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Ex-NSA staffer on the low hanging fruit of surveillance

You hear about white hat hackers getting corporate gigs all the time. They perform some kind of impressive security breach, finding some flaw in something important and bam, if they aren't thrown in jail for it, they're suddenly working at Google, or one of its contemporaries. The same happens in the government sector too, where disillusioned hackers and security professionals jump ship for an ideological or financial pay cheque. Jim Penrose is one such man, who left the NSA after 17 years to join British digital-security specialists Darktrace, and has been speaking out about how to best protect yourself from his former colleagues.

While you would have to question the morality of all the world's intelligence communities, if someone that works there for that long is happy to just leave and start spilling non-classified beans, there aren't many people that consider groups like the NSA and GCHQ morally righteous at this point anyway. With that in mind, Penrose's statements are a great insight into how the intelligence agencies think.

He suggests that we all stop caring who's trying to look up out skirts and instead, just focus on making it so that we aren't easy to hack or surveil.

“Whether they’re cyber criminals or state sponsored actors, I think a lot of times they can get into a network using a less sophisticated approach or a variant of a known piece of malware… it’s a lower risk operationally for them,” he said (via the Guardian).

Artist interpretation…

While there are supercomputers, custom built malware and dedicated hacking teams within all sorts of organisations, he said they don't want to use those resources unless absolutely necessary. While there isn't much in the way of oversight for the world's intelligence agencies, they do still have to work within a budget.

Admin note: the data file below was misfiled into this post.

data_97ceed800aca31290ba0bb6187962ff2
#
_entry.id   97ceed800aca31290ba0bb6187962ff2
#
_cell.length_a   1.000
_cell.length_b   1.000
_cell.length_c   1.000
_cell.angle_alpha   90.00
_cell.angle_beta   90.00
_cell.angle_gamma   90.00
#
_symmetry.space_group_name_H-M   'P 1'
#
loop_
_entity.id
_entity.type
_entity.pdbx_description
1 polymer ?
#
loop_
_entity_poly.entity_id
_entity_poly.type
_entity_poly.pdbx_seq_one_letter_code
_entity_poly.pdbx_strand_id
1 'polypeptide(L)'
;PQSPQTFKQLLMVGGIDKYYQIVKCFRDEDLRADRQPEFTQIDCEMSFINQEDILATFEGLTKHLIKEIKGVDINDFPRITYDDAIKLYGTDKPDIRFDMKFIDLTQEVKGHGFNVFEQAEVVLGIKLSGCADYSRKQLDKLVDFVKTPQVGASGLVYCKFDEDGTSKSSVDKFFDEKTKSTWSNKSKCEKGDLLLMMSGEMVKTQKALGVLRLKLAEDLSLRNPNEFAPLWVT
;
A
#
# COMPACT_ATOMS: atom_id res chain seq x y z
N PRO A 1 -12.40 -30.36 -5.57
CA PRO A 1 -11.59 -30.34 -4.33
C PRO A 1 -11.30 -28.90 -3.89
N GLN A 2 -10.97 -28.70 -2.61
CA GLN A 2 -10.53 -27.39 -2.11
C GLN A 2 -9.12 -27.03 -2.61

That means that if you cover your tracks enough and don't cause much of a stir, you aren't going to be worth investigating. That's worth bearing in mind should you feel like avoiding governments or indeed foreign criminals, from searching through your digital rubbish.

Despite his private sector defection however, Penrose was still loyal to the regime he spent a good part of his career in, suggesting that the exposure of its inner workings by whistle blower Edward Snowden was damaging, due to its destabilising of the NSA's “protection mechanisms.”

“I don’t know if that exists in all the other states that use their intelligence capability or military capability in that fashion… they certainly are incredible capabilities but they need to be used for the right purposes,” he said.

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KitGuru Says: Of course there's always the possibility that Penrose here is a double agent. As long as he isn't working with Other Barry, we should be ok though.

Image source: FX

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